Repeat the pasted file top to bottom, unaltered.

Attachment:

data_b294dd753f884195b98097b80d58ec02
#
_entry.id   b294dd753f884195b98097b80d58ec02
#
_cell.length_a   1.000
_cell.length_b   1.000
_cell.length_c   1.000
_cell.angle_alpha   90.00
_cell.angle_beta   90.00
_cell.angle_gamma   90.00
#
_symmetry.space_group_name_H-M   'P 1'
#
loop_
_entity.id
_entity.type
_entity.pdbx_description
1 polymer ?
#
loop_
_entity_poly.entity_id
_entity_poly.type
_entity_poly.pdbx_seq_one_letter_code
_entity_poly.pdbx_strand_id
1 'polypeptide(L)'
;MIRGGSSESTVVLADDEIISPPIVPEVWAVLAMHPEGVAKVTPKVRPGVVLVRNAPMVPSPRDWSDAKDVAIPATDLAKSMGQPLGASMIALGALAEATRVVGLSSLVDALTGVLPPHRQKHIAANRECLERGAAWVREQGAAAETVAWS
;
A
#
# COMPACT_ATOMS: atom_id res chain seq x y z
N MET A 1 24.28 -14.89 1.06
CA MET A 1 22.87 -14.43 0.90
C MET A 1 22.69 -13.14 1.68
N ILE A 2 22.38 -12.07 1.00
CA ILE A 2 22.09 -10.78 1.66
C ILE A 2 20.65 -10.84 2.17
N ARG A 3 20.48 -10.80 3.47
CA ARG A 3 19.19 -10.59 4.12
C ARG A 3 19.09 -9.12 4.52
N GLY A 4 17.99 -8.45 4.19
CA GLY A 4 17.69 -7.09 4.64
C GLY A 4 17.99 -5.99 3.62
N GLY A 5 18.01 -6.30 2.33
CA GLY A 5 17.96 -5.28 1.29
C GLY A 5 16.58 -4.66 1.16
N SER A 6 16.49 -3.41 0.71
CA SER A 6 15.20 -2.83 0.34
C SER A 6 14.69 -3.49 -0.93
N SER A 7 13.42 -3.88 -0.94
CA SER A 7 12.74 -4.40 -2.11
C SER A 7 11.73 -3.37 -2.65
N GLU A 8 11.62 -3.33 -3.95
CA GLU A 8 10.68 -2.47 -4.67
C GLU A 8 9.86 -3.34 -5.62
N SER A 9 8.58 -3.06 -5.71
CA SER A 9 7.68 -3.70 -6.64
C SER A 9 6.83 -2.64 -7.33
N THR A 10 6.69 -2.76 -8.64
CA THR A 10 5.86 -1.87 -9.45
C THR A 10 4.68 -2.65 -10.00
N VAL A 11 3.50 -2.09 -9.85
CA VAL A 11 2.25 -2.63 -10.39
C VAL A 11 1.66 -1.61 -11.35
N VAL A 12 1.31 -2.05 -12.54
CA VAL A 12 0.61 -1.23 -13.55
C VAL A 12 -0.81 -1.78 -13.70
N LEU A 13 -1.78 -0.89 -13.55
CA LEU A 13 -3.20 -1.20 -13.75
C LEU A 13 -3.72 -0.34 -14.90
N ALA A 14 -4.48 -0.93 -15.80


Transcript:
data_b294dd753f884195b98097b80d58ec02
#
_entry.id   b294dd753f884195b98097b80d58ec02
#
_cell.length_a   1.000
_cell.length_b   1.000
_cell.length_c   1.000
_cell.angle_alpha   90.00
_cell.angle_beta   90.00
_cell.angle_gamma   90.00
#
_symmetry.space_group_name_H-M   'P 1'
#
loop_
_entity.id
_entity.type
_entity.pdbx_description
1 polymer ?
#
loop_
_entity_poly.entity_id
_entity_poly.type
_entity_poly.pdbx_seq_one_letter_code
_entity_poly.pdbx_strand_id
1 'polypeptide(L)'
;MIRGGSSESTVVLADDEIISPPIVPEVWAVLAMHPEGVAKVTPKVRPGVVLVRNAPMVPSPRDWSDAKDVAIPATDLAKSMGQPLGASMIALGALAEATRVVGLSSLVDALTGVLPPHRQKHIAANRECLERGAAWVREQGAAAETVAWS
;
A
#
# COMPACT_ATOMS: atom_id res chain seq x y z
N MET A 1 24.28 -14.89 1.06
CA MET A 1 22.87 -14.43 0.90
C MET A 1 22.69 -13.14 1.68
N ILE A 2 22.38 -12.07 1.00
CA ILE A 2 22.09 -10.78 1.66
C ILE A 2 20.65 -10.84 2.17
N ARG A 3 20.48 -10.80 3.47
CA ARG A 3 19.19 -10.59 4.12
C ARG A 3 19.09 -9.12 4.52
N GLY A 4 17.99 -8.45 4.19
CA GLY A 4 17.69 -7.09 4.64
C GLY A 4 17.99 -5.99 3.62
N GLY A 5 18.01 -6.30 2.33
CA GLY A 5 17.96 -5.28 1.29
C GLY A 5 16.58 -4.66 1.16
N SER A 6 16.49 -3.41 0.71
CA SER A 6 15.20 -2.83 0.34
C SER A 6 14.69 -3.49 -0.93
N SER A 7 13.42 -3.88 -0.94
CA SER A 7 12.74 -4.40 -2.11
C SER A 7 11.73 -3.37 -2.65
N GLU A 8 11.62 -3.33 -3.95
CA GLU A 8 10.68 -2.47 -4.67
C GLU A 8 9.86 -3.34 -5.62
N SER A 9 8.58 -3.06 -5.71
CA SER A 9 7.68 -3.70 -6.64
C SER A 9 6.83 -2.64 -7.33
N THR A 10 6.69 -2.76 -8.64
CA THR A 10 5.86 -1.87 -9.45
C THR A 10 4.68 -2.65 -10.00
N VAL A 11 3.50 -2.09 -9.85
CA VAL A 11 2.25 -2.63 -10.39
C VAL A 11 1.66 -1.61 -11.35
N VAL A 12 1.31 -2.05 -12.54
CA VAL A 12 0.61 -1.23 -13.55
C VAL A 12 -0.81 -1.78 -13.70
N LEU A 13 -1.78 -0.89 -13.55
CA LEU A 13 -3.20 -1.20 -13.75
C LEU A 13 -3.72 -0.34 -14.90
N ALA A 14 -4.48 -0.93 -15.80